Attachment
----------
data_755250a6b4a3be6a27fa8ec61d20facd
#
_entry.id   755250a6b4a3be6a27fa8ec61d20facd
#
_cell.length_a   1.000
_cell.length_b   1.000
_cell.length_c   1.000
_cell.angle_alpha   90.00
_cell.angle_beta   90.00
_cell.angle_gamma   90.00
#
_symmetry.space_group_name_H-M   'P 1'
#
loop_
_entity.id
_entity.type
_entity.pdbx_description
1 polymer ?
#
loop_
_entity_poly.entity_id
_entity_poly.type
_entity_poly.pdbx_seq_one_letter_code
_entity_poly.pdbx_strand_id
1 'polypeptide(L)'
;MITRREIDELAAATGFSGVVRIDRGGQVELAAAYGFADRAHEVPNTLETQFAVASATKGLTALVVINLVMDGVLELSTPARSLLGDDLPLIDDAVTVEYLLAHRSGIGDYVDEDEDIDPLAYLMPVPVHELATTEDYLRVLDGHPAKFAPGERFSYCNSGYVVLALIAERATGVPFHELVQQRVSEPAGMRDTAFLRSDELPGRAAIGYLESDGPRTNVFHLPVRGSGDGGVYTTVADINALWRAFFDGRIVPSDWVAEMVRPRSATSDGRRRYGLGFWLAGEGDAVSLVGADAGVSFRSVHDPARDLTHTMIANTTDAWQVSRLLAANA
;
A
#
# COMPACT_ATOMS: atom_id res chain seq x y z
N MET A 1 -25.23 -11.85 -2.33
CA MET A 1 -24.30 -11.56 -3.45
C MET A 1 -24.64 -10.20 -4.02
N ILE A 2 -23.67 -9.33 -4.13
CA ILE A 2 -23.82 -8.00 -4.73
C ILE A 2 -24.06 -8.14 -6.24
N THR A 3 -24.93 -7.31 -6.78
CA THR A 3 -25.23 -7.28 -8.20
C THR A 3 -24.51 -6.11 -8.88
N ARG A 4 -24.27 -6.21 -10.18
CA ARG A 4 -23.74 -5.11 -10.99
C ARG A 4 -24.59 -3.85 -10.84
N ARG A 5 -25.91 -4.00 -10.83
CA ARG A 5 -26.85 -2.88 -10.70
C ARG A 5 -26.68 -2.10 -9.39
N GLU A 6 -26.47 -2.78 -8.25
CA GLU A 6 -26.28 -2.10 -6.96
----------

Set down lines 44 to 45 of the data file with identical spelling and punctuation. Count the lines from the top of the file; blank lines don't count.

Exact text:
CA ARG A 5 -26.85 -2.88 -10.70
C ARG A 5 -26.68 -2.10 -9.39